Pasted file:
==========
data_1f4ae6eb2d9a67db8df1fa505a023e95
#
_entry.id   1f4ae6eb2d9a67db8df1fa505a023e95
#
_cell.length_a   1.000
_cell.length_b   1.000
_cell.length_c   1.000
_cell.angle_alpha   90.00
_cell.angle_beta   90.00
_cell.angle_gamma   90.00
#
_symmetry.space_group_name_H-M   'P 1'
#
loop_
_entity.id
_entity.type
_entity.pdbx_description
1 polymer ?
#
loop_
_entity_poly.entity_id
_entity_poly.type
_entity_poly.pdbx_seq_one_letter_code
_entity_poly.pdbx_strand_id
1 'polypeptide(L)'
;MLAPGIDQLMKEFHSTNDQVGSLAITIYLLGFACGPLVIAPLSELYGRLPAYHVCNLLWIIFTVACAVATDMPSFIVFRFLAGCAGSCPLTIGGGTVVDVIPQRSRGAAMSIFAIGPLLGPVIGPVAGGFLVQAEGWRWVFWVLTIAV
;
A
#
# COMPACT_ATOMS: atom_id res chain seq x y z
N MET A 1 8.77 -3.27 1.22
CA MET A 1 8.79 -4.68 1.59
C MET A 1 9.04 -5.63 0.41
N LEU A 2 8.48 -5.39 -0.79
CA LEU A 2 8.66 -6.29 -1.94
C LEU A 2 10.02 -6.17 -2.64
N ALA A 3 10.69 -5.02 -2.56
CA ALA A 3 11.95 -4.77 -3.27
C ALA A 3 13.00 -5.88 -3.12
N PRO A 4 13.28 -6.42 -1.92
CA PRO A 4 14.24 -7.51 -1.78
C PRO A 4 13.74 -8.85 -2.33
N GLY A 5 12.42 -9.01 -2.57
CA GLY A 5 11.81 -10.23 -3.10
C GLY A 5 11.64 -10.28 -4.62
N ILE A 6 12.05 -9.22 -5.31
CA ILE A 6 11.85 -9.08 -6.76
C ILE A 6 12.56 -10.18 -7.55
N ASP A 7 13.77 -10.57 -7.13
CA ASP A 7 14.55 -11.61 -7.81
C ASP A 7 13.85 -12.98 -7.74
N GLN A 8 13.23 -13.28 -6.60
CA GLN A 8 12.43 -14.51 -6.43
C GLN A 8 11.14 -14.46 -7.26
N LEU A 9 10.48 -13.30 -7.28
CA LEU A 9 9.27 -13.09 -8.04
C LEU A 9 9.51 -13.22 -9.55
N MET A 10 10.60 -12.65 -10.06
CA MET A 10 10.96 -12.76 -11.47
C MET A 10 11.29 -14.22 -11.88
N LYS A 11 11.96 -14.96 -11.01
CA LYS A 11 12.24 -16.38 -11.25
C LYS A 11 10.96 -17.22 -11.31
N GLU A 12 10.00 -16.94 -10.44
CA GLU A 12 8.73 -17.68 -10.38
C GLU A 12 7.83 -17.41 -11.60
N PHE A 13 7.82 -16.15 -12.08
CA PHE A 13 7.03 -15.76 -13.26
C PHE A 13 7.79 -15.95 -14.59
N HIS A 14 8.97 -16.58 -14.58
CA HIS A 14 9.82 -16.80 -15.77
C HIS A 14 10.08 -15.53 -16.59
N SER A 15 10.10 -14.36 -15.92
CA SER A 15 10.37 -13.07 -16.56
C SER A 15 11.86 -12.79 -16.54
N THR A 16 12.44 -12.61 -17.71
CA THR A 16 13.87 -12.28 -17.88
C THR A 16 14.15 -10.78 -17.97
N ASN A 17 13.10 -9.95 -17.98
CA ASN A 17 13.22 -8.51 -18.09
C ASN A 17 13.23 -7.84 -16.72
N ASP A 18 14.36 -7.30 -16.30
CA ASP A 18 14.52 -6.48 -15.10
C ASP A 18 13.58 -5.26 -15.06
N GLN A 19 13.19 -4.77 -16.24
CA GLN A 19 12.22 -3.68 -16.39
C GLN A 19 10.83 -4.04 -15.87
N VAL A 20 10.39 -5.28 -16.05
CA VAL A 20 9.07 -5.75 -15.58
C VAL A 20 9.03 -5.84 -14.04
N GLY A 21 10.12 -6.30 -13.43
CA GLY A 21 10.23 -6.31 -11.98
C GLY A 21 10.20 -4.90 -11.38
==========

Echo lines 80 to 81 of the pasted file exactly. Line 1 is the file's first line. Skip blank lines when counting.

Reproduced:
CA ASN A 17 13.22 -8.51 -18.09
C ASN A 17 13.23 -7.84 -16.72